Further Reading (for those who want to dive deep)

Goddesses in Older Women and Crones Don’t Whine, both by Jean Shinoda Bolen
The Crone, by Barbara Walker

Recommended Posts
Showing 9 comments
  • Kathy Crowley

    Hi Sarah,
    Having retired from my school position last August at age 61, I view that as my “Crone Ceremony”, although I did not specifically label it so at the time. I see this new era in my life as one of beautiful expansiveness. I have the time to explore new aspects of myself, to look at my creativity through a new lens, and to present myself as the wise, creative woman that I am. I have so many ideas of what I want to do next, but for now, I am taking time to BE. I also follow the Triple Goddess, and am finding that this Crone/Crown time is juicy and glorious!

    Here is a link to one of my favorite bloggers, Judith, better know as the Style Crone ( She is a fabulous inspiration to me on what life can be when you embrace and celebrate living in the NOW and being true to yourself.

    Thank you for writing this post, Sarah. I am celebrating the gifts, joys, and wisdom of my Crone years, which I define for myself – uninfluenced by patriarchal concepts of who a woman is and can be. Namaste!

    • sarah

      Yay for your own Crone Ceremony Kathy! Maybe you need a crown…. I’m thinking that I do! And how wonderful that you are taking time to explore the different aspects of yourself and get creative. Making time to BE is truly tuning into your wisdom!

      And, thanks for the share on the Style Crone. What a fun website. To our expansion!

  • Tracy

    Hello Sarah,
    I am approaching my second Saturn return in a year or so and am planning my croning ceremony for then. I want to thank you for recognizing that just because we embrace this part of the journey we do not have to “look old.” My hair will remain raven-hued as long as it represents me and I refuse to “act like an old person should” at 57, 67, or 107. I think it is from our mothers that we learn how to navigate this part of life and my mother was vital, creative, loving, and reveled in her crone years where she continued to teach and learn. I hope I do her legacy justice.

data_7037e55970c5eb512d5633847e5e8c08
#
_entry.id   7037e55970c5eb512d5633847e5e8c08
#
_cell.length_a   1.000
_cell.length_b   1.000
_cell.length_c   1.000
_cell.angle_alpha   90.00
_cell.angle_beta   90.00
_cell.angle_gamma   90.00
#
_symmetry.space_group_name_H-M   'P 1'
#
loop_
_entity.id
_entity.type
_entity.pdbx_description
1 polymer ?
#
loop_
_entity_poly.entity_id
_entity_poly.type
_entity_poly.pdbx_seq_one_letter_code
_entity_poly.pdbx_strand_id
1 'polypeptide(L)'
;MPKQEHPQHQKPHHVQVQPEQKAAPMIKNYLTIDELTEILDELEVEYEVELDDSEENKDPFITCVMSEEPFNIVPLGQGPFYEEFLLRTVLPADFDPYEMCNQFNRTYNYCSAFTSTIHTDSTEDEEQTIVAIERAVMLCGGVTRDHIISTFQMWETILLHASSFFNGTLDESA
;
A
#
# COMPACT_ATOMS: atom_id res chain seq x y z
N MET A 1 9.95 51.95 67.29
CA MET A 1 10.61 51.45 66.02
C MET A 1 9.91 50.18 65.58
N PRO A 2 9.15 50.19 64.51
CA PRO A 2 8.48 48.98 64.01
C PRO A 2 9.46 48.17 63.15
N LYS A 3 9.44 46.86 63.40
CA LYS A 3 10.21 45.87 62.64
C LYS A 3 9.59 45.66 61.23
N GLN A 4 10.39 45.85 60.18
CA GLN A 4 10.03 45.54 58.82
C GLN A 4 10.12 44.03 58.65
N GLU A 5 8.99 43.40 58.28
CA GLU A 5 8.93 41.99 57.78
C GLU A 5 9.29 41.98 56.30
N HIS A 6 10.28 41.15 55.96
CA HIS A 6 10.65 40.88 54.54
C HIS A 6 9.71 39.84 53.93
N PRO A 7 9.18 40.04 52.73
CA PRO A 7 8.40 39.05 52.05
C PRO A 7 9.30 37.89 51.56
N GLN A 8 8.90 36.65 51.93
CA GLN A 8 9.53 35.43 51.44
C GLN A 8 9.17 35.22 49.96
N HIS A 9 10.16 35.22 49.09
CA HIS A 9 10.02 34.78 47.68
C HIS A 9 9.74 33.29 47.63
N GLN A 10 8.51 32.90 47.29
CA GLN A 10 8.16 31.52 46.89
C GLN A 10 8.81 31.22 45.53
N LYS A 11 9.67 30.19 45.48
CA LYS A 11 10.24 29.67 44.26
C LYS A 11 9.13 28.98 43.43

• Sarah

      Tracy, YES! We get to make our choices of how we want to show up in the world – both with our externals and our internals – no matter what our age. How wonderful that you have the example of your mother navigating her crone years with so much vitality and creativity! My own mom passed before she got to the crone time, but I always imagine her as being her dynamic and exuberant self even now when she would be going into her early 80s. We are the wise women and let’s show up beautifully with our wisdom!

      • Graham Goater

        What a lovely article!
        As a male, learned in the ways of the Northern Tradition, I am mindful and respectful of the role of the Sacred Feminine and Triple aspect of the archetypes of Urdhr, Verdanandi and Skuld, who equate to the Crone, Mother and Maiden.

        I’ll be sure to pass on what I have learned from this article when she passed into her Maiden years.

        Lovely. Thank you Sarah.

        Graham, UK

        • Sarah

          I’m glad you felt inspired by these words Graham. And I’m so happy to hear you want to pass on this information to your daughter! It’s so important for our girls to tune into their mystical and divine connections. Thank you for your comment!

  • Graham Goater

    I should have added, “…to my daughter when she passed into her Maiden years…”

    Apologies for the omission…🙂

  • Catherine

    What a lovely article. Thank you.

  • Joao

    Always sad to see aging women desperately try and appear youthful, as if their entire existence depends on it, restoring our sacred crone archetypes as positive figures of leadership and wisdom would do us a lot of good.

Leave a Comment

This site uses Akismet to reduce spam. Learn how your comment data is processed.